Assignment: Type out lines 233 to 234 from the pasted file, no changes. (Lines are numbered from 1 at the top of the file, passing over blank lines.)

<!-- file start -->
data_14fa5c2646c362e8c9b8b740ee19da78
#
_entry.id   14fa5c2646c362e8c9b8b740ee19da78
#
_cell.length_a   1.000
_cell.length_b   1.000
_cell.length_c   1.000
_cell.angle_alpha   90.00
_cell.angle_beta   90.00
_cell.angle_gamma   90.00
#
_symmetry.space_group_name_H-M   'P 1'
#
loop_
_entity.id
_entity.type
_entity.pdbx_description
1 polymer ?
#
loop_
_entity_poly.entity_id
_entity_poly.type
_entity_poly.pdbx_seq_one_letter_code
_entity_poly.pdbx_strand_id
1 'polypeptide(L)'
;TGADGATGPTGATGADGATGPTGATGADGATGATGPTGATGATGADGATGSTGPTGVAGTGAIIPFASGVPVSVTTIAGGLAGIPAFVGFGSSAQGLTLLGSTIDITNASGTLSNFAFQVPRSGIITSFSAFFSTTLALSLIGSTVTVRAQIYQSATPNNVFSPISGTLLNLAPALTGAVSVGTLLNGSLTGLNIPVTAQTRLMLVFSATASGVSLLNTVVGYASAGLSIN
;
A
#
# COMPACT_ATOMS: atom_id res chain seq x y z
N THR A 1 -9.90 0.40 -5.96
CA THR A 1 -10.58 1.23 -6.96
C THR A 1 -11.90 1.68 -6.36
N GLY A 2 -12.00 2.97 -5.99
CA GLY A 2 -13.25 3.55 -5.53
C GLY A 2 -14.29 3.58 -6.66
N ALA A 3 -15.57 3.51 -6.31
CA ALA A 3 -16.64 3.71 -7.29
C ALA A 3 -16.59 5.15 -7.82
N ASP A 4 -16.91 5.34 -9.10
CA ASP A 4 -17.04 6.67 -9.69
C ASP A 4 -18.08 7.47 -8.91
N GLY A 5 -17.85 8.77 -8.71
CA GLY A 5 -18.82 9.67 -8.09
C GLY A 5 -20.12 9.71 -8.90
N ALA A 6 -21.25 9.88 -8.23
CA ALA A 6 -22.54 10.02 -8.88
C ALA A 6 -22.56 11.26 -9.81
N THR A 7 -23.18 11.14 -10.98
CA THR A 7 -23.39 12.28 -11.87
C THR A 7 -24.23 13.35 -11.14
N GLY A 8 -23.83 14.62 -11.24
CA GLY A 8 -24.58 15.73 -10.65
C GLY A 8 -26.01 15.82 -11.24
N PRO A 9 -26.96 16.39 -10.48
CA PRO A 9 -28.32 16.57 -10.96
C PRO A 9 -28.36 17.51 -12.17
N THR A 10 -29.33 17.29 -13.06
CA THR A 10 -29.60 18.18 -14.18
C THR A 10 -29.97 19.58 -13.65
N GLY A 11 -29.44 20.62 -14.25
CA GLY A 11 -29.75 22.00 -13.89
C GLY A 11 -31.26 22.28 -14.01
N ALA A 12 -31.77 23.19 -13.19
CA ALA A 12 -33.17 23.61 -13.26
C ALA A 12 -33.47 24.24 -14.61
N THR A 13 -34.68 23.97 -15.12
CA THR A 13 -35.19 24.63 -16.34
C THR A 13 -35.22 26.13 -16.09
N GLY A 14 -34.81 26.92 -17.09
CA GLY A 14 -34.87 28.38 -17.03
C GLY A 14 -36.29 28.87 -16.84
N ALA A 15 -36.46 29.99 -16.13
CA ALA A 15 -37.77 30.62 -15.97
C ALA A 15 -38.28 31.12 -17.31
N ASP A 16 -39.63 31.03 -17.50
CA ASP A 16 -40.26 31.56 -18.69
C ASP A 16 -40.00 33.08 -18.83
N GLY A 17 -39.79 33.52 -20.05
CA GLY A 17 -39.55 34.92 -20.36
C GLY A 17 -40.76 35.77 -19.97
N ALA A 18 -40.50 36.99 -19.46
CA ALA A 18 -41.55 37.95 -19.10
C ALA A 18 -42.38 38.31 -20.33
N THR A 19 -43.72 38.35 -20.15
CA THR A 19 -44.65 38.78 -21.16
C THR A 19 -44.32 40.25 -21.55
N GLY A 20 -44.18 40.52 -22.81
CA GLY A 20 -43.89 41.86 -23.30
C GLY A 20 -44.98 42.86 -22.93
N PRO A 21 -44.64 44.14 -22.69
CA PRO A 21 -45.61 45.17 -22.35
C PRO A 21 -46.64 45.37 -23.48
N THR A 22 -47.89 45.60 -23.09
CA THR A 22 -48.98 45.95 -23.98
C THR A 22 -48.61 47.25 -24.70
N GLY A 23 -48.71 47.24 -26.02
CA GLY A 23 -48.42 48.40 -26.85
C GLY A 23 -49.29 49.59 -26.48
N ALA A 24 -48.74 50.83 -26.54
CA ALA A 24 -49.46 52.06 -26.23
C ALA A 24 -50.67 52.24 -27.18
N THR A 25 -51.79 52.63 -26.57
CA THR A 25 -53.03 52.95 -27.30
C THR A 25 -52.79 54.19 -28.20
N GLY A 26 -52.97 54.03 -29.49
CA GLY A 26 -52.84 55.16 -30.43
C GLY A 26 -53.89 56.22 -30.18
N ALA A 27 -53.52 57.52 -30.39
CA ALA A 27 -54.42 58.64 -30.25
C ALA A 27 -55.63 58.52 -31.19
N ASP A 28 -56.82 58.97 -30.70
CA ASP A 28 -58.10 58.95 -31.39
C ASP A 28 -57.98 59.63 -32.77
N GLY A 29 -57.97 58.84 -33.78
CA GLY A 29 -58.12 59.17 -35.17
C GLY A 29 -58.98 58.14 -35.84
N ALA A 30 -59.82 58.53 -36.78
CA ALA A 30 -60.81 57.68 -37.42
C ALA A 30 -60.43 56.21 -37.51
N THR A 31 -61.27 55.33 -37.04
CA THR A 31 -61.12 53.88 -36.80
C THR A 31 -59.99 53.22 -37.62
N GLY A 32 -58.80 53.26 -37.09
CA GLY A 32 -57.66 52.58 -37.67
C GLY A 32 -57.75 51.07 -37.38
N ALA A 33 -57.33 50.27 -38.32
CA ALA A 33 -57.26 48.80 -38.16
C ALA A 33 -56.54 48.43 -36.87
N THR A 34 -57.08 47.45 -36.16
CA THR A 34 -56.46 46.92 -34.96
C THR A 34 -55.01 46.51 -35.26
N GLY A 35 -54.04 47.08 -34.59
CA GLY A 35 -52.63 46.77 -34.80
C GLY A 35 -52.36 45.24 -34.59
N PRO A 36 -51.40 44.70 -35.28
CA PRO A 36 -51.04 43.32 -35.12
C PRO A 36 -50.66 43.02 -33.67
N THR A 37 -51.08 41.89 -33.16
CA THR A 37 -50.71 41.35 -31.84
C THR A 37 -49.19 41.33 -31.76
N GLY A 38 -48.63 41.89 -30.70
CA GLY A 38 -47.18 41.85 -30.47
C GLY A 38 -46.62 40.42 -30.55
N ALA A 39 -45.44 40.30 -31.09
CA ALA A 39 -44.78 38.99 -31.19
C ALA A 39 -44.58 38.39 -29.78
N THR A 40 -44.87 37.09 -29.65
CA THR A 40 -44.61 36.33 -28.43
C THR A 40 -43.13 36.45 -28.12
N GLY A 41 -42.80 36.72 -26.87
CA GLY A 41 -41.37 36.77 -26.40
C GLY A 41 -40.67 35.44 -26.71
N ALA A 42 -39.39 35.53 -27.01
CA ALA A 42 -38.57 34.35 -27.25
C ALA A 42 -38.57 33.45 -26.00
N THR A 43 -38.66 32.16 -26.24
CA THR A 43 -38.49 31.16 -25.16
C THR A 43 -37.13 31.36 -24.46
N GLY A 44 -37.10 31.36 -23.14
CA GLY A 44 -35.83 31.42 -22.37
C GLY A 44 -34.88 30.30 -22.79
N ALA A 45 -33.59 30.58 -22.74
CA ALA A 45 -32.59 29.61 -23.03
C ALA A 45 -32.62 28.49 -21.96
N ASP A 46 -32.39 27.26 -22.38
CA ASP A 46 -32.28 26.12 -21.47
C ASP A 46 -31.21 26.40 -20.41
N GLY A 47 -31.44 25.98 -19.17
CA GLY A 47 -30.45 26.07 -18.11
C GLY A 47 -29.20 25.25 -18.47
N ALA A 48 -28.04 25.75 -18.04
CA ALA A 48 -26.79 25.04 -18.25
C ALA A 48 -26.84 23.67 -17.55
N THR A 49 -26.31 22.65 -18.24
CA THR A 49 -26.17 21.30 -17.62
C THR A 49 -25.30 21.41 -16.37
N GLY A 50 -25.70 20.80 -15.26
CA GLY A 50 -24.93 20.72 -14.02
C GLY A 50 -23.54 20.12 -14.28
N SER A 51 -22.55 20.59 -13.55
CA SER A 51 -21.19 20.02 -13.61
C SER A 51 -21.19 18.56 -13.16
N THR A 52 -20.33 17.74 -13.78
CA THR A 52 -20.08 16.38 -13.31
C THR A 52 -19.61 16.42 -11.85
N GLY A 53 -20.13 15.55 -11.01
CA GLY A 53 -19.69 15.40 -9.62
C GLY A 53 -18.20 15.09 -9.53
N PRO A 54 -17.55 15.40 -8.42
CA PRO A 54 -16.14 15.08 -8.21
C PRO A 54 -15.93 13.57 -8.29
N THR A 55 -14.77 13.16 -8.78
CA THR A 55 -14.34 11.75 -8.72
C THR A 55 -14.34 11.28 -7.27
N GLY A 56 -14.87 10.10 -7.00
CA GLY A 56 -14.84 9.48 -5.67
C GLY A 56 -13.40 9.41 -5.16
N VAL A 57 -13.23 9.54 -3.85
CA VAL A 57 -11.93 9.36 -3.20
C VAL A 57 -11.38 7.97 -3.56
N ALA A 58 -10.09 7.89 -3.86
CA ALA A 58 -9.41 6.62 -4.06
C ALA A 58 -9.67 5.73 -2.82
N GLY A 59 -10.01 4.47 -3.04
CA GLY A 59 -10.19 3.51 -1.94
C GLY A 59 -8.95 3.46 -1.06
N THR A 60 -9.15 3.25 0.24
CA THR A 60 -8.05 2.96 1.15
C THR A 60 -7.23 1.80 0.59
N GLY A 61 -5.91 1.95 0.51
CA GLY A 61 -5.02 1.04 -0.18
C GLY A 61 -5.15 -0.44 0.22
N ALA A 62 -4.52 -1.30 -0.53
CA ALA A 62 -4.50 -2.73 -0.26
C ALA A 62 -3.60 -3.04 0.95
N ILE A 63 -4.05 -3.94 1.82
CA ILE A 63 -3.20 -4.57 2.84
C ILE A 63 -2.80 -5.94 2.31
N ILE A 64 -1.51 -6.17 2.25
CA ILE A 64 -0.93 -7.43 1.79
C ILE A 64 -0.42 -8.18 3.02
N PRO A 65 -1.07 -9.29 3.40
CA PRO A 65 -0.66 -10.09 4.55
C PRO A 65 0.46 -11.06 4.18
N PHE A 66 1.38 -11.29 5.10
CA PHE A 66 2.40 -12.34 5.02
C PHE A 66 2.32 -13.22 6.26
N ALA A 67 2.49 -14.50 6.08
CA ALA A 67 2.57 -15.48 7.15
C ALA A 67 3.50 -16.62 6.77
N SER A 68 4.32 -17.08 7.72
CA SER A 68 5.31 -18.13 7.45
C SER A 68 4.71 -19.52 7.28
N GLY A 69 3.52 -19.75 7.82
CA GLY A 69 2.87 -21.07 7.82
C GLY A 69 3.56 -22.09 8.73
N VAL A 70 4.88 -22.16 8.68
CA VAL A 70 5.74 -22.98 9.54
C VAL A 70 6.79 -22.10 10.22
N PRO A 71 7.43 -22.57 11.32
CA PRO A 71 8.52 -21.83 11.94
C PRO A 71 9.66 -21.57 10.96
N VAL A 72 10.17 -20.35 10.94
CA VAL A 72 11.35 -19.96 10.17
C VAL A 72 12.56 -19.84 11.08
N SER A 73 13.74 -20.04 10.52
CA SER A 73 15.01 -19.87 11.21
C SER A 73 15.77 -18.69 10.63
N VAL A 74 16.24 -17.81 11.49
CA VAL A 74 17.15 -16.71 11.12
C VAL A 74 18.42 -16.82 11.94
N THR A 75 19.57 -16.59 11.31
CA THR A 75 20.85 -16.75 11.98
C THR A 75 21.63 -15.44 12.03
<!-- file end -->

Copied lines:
CA SER A 68 5.31 -18.13 7.45
C SER A 68 4.71 -19.52 7.28